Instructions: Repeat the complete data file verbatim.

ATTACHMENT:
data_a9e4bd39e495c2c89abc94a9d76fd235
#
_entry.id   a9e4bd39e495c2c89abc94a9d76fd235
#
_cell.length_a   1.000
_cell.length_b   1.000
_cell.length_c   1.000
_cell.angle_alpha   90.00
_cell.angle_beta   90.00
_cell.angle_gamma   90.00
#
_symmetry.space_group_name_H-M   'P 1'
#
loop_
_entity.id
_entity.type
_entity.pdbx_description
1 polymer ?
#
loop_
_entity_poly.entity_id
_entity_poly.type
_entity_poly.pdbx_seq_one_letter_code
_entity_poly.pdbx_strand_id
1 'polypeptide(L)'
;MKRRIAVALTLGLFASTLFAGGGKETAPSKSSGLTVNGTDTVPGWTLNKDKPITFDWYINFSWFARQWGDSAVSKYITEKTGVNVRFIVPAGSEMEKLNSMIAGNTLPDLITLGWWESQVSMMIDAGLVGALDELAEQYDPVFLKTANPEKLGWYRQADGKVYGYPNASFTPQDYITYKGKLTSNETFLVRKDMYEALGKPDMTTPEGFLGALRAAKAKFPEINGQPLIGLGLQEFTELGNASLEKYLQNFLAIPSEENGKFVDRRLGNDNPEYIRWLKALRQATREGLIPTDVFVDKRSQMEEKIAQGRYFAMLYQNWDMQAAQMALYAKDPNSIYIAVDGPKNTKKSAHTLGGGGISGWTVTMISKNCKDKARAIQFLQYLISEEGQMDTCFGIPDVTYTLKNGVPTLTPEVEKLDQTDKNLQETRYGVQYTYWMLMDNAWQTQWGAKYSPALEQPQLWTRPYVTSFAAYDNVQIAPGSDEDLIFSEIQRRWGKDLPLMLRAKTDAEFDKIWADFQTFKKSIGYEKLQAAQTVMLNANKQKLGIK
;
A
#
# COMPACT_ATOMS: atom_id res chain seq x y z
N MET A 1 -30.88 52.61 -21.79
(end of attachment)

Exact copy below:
data_a9e4bd39e495c2c89abc94a9d76fd235
#
_entry.id   a9e4bd39e495c2c89abc94a9d76fd235
#
_cell.length_a   1.000
_cell.length_b   1.000
_cell.length_c   1.000
_cell.angle_alpha   90.00
_cell.angle_beta   90.00
_cell.angle_gamma   90.00
#
_symmetry.space_group_name_H-M   'P 1'
#
loop_
_entity.id
_entity.type
_entity.pdbx_description
1 polymer ?
#
loop_
_entity_poly.entity_id
_entity_poly.type
_entity_poly.pdbx_seq_one_letter_code
_entity_poly.pdbx_strand_id
1 'polypeptide(L)'
;MKRRIAVALTLGLFASTLFAGGGKETAPSKSSGLTVNGTDTVPGWTLNKDKPITFDWYINFSWFARQWGDSAVSKYITEKTGVNVRFIVPAGSEMEKLNSMIAGNTLPDLITLGWWESQVSMMIDAGLVGALDELAEQYDPVFLKTANPEKLGWYRQADGKVYGYPNASFTPQDYITYKGKLTSNETFLVRKDMYEALGKPDMTTPEGFLGALRAAKAKFPEINGQPLIGLGLQEFTELGNASLEKYLQNFLAIPSEENGKFVDRRLGNDNPEYIRWLKALRQATREGLIPTDVFVDKRSQMEEKIAQGRYFAMLYQNWDMQAAQMALYAKDPNSIYIAVDGPKNTKKSAHTLGGGGISGWTVTMISKNCKDKARAIQFLQYLISEEGQMDTCFGIPDVTYTLKNGVPTLTPEVEKLDQTDKNLQETRYGVQYTYWMLMDNAWQTQWGAKYSPALEQPQLWTRPYVTSFAAYDNVQIAPGSDEDLIFSEIQRRWGKDLPLMLRAKTDAEFDKIWADFQTFKKSIGYEKLQAAQTVMLNANKQKLGIK
;
A
#
# COMPACT_ATOMS: atom_id res chain seq x y z
N MET A 1 -30.88 52.61 -21.79